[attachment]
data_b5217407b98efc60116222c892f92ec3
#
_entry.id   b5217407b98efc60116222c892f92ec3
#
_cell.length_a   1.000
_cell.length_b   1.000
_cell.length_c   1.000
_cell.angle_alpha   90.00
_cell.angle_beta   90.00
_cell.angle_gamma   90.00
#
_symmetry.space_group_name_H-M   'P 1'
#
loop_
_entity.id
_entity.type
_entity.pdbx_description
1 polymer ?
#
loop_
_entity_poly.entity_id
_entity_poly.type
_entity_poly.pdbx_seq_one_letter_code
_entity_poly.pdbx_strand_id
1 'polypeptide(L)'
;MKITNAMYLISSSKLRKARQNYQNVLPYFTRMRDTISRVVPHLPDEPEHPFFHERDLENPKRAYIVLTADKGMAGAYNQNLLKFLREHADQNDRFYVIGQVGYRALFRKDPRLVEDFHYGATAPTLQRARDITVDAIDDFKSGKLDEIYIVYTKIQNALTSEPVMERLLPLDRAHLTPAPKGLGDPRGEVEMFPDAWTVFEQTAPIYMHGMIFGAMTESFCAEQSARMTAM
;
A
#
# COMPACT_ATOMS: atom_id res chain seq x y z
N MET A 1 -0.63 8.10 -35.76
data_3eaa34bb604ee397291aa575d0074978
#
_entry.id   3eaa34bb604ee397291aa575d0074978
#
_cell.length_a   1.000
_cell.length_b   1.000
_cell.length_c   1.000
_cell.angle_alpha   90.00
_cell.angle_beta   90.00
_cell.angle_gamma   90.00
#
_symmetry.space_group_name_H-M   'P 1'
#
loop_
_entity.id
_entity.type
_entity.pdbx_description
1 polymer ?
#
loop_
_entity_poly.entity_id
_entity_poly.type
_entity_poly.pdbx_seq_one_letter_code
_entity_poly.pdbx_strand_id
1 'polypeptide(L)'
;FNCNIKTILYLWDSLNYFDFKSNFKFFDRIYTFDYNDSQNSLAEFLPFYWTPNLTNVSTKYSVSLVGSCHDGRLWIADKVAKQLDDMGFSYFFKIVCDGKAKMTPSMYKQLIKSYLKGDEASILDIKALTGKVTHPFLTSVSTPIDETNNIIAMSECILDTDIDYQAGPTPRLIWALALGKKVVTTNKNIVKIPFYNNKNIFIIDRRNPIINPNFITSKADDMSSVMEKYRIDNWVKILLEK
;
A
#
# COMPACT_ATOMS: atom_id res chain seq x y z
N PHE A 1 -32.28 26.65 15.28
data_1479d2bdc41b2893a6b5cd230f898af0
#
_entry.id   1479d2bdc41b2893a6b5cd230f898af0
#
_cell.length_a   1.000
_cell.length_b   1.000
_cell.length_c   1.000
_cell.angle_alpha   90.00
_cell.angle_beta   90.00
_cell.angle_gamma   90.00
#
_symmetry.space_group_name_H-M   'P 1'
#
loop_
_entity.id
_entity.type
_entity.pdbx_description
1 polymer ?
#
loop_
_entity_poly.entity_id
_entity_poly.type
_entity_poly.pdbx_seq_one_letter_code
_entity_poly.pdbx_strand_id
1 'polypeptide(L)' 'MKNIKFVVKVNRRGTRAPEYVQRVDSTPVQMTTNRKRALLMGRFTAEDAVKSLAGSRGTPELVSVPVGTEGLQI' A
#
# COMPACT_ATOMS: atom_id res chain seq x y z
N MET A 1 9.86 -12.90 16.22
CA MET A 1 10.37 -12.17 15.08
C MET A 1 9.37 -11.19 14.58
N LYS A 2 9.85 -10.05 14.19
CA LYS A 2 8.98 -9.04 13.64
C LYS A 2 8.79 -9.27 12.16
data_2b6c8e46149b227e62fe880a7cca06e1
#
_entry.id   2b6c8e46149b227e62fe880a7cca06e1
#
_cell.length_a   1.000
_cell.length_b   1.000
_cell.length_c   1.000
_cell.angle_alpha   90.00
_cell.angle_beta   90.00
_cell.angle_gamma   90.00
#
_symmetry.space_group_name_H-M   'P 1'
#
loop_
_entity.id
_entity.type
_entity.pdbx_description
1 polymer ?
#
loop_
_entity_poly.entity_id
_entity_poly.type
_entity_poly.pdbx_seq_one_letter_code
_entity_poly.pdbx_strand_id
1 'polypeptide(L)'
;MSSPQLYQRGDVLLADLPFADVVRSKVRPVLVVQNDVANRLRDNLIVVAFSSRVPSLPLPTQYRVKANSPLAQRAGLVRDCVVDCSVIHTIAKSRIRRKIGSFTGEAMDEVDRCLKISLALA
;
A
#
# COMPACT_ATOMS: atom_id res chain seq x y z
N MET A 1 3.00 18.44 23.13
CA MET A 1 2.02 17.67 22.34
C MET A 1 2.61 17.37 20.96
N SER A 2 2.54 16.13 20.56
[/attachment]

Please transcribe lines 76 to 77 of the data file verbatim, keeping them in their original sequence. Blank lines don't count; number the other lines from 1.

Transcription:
loop_
_entity.id